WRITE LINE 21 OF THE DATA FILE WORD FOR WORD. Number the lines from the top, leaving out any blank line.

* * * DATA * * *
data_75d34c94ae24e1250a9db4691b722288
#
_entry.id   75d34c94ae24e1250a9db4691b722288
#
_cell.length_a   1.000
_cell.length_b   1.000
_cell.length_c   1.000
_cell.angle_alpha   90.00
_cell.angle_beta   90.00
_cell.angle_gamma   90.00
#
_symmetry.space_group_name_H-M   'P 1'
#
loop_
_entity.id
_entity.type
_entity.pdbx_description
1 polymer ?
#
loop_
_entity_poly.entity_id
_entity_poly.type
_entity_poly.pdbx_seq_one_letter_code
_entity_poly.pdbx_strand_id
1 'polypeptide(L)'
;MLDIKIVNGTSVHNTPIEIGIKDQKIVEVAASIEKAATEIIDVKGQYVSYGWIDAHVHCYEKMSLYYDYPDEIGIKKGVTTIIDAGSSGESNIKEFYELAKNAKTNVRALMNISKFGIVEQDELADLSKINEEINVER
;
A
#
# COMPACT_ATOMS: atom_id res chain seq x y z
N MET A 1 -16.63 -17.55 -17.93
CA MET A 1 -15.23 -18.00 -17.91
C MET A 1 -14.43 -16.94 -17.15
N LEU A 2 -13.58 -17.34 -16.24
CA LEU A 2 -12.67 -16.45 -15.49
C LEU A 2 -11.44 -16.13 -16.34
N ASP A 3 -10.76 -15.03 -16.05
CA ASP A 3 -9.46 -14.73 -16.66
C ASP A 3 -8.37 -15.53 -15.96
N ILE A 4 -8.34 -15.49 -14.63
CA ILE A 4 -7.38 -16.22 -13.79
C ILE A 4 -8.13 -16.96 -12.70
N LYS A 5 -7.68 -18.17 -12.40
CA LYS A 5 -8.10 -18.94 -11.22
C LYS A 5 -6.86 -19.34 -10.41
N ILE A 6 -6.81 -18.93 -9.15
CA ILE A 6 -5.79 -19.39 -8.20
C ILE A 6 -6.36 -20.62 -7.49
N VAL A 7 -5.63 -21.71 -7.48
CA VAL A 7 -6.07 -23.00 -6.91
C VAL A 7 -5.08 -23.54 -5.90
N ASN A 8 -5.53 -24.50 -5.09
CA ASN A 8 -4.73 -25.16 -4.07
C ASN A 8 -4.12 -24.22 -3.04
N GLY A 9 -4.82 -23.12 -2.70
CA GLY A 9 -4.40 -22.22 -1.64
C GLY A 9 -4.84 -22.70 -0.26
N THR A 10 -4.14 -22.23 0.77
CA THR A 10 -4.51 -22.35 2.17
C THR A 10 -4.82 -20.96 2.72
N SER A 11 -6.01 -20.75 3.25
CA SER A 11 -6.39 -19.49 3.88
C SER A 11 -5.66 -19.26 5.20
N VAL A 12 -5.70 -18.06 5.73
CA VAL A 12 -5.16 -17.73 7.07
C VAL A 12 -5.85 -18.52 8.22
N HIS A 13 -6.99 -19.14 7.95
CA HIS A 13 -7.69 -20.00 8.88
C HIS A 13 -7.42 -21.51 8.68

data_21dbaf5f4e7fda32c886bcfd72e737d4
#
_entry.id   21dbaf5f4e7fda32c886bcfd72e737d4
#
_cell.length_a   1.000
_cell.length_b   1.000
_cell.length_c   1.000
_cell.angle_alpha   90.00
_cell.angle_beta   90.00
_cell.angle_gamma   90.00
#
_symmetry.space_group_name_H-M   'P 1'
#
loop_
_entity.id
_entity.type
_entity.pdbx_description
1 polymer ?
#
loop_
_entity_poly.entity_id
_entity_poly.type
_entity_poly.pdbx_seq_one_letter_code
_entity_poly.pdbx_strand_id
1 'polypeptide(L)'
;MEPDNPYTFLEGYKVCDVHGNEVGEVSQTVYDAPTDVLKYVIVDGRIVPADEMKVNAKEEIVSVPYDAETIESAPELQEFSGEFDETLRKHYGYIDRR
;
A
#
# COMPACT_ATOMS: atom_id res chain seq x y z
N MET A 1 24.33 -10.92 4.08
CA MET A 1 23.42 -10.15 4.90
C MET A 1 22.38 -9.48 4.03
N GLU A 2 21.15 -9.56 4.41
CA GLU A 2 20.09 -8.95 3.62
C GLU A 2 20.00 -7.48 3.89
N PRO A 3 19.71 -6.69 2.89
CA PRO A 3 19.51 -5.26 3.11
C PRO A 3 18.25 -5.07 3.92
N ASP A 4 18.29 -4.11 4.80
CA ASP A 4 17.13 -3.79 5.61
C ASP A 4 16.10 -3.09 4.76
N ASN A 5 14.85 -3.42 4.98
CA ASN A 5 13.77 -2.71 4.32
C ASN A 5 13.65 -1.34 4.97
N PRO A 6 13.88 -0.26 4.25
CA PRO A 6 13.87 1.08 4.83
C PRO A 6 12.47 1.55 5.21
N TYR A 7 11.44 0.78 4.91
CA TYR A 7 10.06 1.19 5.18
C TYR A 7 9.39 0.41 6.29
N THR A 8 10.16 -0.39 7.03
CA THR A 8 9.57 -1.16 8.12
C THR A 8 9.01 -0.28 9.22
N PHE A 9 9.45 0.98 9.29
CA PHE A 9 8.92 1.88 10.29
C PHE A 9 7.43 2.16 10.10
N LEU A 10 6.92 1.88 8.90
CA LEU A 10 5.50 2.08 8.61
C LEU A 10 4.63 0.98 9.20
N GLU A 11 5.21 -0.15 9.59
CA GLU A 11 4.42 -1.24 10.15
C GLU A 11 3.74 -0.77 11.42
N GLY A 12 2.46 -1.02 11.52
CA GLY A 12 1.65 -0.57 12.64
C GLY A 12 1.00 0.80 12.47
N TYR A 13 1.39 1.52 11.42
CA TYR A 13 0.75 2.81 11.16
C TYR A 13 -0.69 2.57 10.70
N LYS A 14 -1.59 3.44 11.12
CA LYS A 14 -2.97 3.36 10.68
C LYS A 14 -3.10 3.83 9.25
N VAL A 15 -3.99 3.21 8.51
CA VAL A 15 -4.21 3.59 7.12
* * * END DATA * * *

_entity_poly.entity_id